Butterflies have played a large role in Native American culture. Given the large diversity between tribes and regions, tribes all have their own unique names, knowledge, and experience for the butterfly. Native Americans have a strong spiritual connection to nature, which is often represented through the butterflies. They often decorate their clothes, teepees, and possessions with butterflies.
My favorite legend is a story among some Pueblo tribes. According to this legend, the Creator felt sorry for the children when he realized that their destiny was to grow old and become wrinkled, fat, blind, and weak. Hence, he gathered beautiful colors from various sources such as sunlight, leaves, flowers, and the sky. These colors were put into a magical bag and presented to the children. When the children opened the bag, colored butterflies flew out, enchanting the children who had never seen anything so beautiful. The butterflies sang which further delighted the children. However, songbirds complained to the Creator because they were jealous that butterflies were both so beautiful and could sing like birds. So the Creator withdrew the ability to sing from butterflies. And, accordingly, butterflies are so beautifully colored but are now silent. https://milford.lib.de.us/2020/07/11/fantastic-folklore-butterflies/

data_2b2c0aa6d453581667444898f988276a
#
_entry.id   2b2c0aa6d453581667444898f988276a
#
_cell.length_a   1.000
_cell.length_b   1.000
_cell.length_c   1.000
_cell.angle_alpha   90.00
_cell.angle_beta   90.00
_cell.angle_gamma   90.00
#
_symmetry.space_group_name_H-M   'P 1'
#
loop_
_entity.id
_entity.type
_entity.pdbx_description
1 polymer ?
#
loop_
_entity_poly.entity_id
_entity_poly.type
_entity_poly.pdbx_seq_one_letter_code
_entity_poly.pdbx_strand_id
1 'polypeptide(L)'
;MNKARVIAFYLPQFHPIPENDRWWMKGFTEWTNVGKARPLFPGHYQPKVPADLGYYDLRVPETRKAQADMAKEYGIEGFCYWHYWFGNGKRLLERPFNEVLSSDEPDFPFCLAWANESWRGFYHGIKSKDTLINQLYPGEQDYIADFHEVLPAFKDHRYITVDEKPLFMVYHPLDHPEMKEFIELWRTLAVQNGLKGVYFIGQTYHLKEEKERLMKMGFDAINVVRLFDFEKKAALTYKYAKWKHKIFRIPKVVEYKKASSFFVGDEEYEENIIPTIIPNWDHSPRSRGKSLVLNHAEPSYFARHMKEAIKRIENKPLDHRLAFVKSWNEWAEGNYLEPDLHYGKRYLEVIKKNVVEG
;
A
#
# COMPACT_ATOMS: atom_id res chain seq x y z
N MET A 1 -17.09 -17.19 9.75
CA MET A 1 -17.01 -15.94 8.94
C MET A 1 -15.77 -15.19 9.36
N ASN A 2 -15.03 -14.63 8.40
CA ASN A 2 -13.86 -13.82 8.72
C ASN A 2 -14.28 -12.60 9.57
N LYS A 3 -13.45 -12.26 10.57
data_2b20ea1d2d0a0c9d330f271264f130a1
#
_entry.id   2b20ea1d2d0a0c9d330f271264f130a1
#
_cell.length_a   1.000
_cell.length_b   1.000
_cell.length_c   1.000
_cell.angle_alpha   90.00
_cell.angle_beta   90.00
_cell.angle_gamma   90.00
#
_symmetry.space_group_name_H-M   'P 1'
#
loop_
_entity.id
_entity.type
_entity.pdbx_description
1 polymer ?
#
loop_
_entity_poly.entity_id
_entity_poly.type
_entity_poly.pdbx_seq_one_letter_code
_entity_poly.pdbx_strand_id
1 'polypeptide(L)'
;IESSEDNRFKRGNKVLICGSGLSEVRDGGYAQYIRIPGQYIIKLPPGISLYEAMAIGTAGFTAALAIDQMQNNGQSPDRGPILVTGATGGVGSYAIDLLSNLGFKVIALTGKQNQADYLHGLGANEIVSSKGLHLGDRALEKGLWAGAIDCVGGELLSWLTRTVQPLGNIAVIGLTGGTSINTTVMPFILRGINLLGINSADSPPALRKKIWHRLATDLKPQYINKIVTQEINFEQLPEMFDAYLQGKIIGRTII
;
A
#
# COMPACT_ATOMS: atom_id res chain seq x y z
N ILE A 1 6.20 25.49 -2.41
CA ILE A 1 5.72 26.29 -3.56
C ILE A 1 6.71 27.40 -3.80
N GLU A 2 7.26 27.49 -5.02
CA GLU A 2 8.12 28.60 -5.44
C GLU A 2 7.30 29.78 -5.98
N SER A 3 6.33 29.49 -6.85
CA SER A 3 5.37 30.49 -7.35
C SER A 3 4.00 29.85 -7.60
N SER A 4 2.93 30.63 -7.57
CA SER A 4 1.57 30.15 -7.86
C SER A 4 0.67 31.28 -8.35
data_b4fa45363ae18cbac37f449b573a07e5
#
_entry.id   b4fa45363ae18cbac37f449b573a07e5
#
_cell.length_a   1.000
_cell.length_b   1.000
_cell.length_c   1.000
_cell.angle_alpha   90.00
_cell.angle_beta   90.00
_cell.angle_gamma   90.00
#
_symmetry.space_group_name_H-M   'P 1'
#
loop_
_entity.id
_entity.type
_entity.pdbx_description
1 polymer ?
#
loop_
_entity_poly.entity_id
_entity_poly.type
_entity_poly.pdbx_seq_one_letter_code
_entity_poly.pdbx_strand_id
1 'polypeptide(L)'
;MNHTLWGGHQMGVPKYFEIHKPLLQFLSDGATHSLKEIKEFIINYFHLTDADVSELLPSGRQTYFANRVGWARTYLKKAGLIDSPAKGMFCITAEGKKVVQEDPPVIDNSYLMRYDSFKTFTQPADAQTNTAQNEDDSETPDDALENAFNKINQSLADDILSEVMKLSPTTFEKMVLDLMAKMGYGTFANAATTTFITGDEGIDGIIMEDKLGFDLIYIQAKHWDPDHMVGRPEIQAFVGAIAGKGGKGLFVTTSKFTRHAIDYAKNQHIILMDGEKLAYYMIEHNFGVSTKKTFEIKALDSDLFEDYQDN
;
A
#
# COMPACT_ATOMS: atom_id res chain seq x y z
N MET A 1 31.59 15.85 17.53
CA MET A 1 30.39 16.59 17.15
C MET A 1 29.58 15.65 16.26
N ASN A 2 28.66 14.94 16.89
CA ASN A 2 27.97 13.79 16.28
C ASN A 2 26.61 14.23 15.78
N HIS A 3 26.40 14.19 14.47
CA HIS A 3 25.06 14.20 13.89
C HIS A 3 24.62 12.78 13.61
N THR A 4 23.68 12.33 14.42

For the Blackfeet, the butterfly was associated with sleeping and dreaming. They believed that butterflies delivered dreams. It was the custom for a Blackfoot woman to embroider the sign of a butterfly on a small piece of buckskin and tie this in her baby’s hair when she wishes it to go to sleep. At the same time, she sings to the child a lullaby in which the butterfly is asked to come flying about and put the child to sleep.
The butterfly was a prominent figure in the myth and ritual of the Hopi. This insect occurs frequently on prehistoric pottery and in the “Butterfly Dance”. The Butterfly Dance, a traditional social dance of the Hopi, is held in August or September after the gathering of the harvest and presentation of the Snake Dance. It is a thanksgiving ceremony for the harvest, chiefly for the corn crop. Like most Hopi ceremonies, the Butterfly Dance is a petition for rain, good health, and long life for all living things. The dance also recognizes the butterfly for its beauty and its contribution to pollinating plant life.
The spirit of the butterfly is also personified in Hopi Kachina figures. Kachinas are the spirit essence of everything in the real world. They represent game, plants, food, birds, insects, and even death itself is given a Kachina form. Among the various insect Kachinas are three of butterfly origin.
I am not sure this legend is legitimate, but it’s still beautiful nonetheless and frequently repeated when butterflies are released at various celebrations:
If anyone desires a wish to come true,
they must first capture a butterfly and whisper that wish to it.
Since a butterfly can make no sound,
the butterfly can not reveal the wish to anyone but the Great Spirit who hears and sees all.
In gratitude for giving the beautiful butterfly its freedom,
the Great Spirit always grants the wish.
So, according to legend,
by making a wish and giving the butterfly its freedom,
the wish will be taken to the heavens and be granted.